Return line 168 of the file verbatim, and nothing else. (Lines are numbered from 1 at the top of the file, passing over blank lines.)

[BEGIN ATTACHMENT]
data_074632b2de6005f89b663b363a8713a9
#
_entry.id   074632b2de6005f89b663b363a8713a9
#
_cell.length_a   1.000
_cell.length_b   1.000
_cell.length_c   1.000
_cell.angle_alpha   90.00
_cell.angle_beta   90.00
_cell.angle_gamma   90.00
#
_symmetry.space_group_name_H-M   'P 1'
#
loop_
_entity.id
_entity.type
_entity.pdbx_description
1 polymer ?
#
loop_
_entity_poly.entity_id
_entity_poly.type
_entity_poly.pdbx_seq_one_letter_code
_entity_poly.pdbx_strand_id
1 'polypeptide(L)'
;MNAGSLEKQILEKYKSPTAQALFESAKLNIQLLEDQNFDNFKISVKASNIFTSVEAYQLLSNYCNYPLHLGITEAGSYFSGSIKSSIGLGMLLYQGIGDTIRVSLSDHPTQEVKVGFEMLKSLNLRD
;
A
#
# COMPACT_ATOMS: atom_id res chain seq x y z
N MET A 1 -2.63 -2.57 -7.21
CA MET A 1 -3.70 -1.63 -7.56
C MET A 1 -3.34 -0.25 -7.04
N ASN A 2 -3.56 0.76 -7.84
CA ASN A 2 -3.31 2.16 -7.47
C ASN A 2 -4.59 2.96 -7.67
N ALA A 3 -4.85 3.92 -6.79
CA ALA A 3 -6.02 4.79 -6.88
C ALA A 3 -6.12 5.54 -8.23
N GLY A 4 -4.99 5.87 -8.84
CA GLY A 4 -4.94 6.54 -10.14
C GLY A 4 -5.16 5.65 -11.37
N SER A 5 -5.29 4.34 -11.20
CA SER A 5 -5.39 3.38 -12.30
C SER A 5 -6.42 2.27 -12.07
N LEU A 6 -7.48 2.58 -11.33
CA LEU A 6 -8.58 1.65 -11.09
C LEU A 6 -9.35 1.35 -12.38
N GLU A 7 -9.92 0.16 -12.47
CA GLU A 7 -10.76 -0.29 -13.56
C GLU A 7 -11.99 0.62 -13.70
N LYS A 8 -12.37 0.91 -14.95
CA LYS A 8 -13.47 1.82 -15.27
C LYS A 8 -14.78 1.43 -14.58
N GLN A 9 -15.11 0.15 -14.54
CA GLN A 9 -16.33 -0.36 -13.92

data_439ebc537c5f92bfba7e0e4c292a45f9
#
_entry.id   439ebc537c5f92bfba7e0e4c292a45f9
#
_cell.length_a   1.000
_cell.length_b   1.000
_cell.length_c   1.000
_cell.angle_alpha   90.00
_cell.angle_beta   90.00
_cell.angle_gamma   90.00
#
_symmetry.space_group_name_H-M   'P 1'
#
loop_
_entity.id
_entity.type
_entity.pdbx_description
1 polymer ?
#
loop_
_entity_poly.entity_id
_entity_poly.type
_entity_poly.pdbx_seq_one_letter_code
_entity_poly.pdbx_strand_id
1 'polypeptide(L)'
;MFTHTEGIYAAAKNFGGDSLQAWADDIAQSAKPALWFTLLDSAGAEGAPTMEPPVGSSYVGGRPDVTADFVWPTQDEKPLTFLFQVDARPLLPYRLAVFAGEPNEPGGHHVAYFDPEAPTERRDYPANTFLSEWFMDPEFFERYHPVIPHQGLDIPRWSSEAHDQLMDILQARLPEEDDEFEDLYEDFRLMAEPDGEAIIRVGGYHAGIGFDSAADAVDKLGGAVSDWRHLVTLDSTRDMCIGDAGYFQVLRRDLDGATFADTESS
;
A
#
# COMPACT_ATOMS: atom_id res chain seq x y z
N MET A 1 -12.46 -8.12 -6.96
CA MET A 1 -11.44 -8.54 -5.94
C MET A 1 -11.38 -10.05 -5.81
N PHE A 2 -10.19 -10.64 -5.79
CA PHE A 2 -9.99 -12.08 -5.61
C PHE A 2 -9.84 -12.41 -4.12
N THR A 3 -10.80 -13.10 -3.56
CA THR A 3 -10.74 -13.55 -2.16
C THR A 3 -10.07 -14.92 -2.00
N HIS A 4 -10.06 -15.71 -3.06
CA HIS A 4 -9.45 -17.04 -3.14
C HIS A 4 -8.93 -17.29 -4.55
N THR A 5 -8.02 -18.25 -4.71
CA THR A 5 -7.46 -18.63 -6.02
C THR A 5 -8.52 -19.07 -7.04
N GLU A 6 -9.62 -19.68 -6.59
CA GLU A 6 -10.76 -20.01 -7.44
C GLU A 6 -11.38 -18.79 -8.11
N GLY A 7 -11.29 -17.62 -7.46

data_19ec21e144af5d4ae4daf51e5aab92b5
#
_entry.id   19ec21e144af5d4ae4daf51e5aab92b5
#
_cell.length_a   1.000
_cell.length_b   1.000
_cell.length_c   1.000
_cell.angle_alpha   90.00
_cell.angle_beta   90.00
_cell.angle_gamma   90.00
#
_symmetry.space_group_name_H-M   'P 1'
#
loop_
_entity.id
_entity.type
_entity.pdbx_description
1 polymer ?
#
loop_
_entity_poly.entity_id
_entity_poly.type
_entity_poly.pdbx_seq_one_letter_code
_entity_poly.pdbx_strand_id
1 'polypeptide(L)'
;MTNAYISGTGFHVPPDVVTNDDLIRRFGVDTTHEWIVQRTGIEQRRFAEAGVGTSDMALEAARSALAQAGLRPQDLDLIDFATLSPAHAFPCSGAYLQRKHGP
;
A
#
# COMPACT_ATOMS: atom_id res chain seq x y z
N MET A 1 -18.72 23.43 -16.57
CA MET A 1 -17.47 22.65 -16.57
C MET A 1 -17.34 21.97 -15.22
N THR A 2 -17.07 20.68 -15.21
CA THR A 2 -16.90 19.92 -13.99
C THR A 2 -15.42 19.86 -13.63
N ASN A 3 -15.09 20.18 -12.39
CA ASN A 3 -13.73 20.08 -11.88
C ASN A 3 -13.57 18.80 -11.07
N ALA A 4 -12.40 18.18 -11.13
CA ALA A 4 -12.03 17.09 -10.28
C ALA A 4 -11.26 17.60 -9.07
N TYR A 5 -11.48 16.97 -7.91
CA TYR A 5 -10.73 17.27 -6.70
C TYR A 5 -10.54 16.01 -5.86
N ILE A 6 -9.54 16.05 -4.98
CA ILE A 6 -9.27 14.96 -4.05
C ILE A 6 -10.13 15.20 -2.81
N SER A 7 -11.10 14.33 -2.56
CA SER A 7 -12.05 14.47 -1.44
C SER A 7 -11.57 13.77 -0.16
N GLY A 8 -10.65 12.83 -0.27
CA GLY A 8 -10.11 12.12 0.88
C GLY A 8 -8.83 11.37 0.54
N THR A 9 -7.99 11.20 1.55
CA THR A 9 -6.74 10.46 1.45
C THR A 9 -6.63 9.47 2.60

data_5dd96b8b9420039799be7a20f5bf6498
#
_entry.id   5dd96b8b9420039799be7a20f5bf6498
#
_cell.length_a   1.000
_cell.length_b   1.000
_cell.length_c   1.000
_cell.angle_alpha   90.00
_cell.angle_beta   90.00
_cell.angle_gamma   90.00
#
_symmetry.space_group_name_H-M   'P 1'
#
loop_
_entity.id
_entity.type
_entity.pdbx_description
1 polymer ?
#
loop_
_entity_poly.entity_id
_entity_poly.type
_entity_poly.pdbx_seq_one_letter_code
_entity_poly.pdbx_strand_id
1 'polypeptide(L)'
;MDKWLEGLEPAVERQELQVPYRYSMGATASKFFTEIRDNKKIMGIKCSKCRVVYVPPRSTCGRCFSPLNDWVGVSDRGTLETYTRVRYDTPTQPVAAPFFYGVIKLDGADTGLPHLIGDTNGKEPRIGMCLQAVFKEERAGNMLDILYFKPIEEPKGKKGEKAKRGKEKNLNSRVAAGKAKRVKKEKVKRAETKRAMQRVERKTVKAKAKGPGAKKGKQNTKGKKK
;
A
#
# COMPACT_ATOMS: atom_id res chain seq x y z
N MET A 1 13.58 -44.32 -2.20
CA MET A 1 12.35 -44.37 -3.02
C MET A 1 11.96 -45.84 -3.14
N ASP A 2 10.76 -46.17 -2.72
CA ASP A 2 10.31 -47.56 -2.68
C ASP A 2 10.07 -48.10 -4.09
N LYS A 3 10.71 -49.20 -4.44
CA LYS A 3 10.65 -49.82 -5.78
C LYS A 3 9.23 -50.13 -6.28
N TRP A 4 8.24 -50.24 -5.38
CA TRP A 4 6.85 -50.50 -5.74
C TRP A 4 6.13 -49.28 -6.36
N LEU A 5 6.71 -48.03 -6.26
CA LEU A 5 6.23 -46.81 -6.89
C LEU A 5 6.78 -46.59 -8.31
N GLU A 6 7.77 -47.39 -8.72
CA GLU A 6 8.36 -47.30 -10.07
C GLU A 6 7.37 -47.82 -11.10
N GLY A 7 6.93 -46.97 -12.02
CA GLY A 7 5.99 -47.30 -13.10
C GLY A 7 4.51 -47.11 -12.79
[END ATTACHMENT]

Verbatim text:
_cell.length_b   1.000